When it comes to investing in accordance with one’s personal values, advisors and clients aren’t seeing eye-to-eye.

Values-based investing could become an albatross around the necks of financial advisors, according to recent research by the Money Management Institute (MMI) and Aon, which found a significant disconnect between advisors and potential clients of at least mass affluent status..

When a survey of more than 1,000 advisors asked what proportion of clients were interested in some form of values-based investing, whether it be environmental, social and governance (ESG) investing, socially responsible invesing (SRI) or some other variant, the respondents guessed that 44% of their clients would be interested. However, when the same question was posed in a survey of 1,500 "high-net-worth" investors (with more than $250,000 in investible assets), 76% said they wanted to incorporate at least one of their values into their portfolio.

The authors of the research said the disconnect could be explained by the immaturity of most values-based investing: concepts like ESG and SRI are still ambiguously defined and lack reliable data and thus can be frustratingly inconsistent. Also, nearly half of all advisors believe their clients either associate values-based investing with lower returns (49%), or generally lack interest in investing in accordance with their values (45%).

Clients, however, did not see values-based investing in those ways. Almost all of the investors surveyed (95%) did not believe that investing in accordance with their values would require sacrificing financial returns, and more than half of the investors surveyed (54%) said that they would be willing to accept lower returns to achieve that end.

Through their investor survey, Aon and MMI were able to quantify some of the impact of values-based investing on the advisory relationship. Clients engaged in values-based investing tended to have higher levels of satisfaction with their financial plan than those who were unengaged (73% to 56%), as well as more satisfaction with their annual reviews (80% to 65%) and greater overall satisfaction with their advisors (77% to 66%). Those engaged in values-based investing were also more likely to feel like they were getting a fair or exceptional value from the advisory and investing fees they paid.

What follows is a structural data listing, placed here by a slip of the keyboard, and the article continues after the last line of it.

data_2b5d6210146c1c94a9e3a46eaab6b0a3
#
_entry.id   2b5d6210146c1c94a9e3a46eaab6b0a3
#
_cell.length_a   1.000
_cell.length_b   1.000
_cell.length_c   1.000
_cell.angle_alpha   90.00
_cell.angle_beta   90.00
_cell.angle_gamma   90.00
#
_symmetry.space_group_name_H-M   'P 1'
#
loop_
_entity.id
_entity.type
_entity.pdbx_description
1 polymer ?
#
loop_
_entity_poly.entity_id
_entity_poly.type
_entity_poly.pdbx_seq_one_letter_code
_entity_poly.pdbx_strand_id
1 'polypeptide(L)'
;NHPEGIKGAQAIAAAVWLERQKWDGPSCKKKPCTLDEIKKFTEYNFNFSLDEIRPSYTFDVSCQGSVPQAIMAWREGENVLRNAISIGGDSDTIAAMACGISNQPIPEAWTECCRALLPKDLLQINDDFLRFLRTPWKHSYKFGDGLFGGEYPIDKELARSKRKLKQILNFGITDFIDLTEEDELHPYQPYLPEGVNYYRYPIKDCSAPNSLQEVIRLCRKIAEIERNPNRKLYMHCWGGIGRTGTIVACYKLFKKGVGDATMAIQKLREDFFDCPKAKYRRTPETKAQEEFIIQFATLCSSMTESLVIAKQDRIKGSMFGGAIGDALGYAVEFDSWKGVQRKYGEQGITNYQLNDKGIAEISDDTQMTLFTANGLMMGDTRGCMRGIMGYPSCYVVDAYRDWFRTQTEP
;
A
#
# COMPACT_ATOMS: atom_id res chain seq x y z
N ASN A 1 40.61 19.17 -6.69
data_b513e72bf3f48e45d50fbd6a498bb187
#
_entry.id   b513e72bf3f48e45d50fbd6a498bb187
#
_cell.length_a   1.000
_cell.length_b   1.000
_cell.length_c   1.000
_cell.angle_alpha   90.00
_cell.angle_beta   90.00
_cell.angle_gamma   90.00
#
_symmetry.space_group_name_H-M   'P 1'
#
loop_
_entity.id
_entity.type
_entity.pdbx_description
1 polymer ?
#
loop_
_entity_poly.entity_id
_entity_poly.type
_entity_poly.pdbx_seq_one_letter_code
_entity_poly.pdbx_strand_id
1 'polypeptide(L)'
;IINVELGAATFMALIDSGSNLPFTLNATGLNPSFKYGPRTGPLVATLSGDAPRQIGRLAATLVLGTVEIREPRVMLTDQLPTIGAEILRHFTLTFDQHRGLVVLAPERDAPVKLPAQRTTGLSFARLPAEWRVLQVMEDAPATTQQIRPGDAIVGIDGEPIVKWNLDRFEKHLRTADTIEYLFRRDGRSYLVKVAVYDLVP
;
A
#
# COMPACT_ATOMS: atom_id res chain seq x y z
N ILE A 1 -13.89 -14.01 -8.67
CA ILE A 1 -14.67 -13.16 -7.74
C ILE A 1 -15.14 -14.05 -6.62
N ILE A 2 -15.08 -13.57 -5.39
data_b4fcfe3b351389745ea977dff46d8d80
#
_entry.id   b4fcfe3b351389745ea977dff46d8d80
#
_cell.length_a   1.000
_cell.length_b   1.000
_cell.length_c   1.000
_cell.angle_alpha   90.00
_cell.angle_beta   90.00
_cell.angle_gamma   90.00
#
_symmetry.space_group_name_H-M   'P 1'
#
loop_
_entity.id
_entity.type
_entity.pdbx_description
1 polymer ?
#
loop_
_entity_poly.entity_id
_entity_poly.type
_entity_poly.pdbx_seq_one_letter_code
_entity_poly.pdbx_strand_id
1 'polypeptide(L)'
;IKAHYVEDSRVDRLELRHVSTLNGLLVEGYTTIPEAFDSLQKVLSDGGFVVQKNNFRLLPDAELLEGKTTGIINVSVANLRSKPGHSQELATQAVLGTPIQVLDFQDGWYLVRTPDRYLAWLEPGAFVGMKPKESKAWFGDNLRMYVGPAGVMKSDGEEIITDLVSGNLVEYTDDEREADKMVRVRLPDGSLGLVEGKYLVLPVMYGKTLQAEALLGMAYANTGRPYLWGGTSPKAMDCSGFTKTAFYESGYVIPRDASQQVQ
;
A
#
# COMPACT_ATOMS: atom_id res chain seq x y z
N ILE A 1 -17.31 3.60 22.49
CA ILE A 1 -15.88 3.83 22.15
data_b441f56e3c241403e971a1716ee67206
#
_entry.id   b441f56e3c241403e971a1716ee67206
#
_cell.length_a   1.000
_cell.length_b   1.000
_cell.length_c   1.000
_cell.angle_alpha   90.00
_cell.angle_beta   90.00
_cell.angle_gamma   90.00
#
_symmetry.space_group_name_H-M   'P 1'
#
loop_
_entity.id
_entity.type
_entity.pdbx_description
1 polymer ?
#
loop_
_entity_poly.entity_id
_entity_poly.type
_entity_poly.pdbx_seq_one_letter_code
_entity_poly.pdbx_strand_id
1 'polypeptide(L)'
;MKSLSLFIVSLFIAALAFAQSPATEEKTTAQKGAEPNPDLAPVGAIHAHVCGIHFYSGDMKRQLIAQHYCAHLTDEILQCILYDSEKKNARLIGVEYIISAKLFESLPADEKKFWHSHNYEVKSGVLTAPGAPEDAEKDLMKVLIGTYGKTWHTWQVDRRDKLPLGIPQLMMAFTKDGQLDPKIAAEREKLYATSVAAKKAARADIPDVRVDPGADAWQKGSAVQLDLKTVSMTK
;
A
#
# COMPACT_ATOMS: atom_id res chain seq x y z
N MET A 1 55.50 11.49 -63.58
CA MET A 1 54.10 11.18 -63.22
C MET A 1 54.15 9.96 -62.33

When asked which values they deemed most important to be included in their portfolios, the "high-net-worth" respondents most commonly named their family and their country of origin. A less commonly named and less emphasized tier of values named by the client respondents include human rights, social justice, environmental protection, sustainability, religion, climate and diversity. A third tier of values, with the least amount of emphasis placed upon them, includes corporate governance, arts and culture.

The research makes advisors across age groups appear out of touch. For example, older advisors over age 55 tend to underestimate the importance investors place on values and interests like arts and culture, corporate governance, climate solutions, sustainable corporate practices and even family and country, while overestimating the importance of religion. Younger advisors under age 45 tend to overestimate the importance to investors of environmental, sustainability, diversity, religion and corporate governance, while underestimating the importance of social justice, human rights, family and country.

The Aon-MMI survey confirmed findings in previous research that younger investors have a higher interest in values-based investing, but also indicated there’s little spread between age groups. While clients under age 45 were the most likely to desire some form of values-based investing, with 78% indicating interest, clients between ages 45 and 55 and those over 55 also indicated strong interest, with 71% of each group desiring to incorporate at least one of their values into their portfolio.

For the research, Aon and MMI sponsored a survey of 1,500 "high-net-worth" individuals, defined as having more than $250,000 in investible assets, and 1,077 financial advisors across the U.S. The high-net-worth individuals were surveyed online between October and November 2019, while the advisors were surveyed online between December 2019 and January 2020.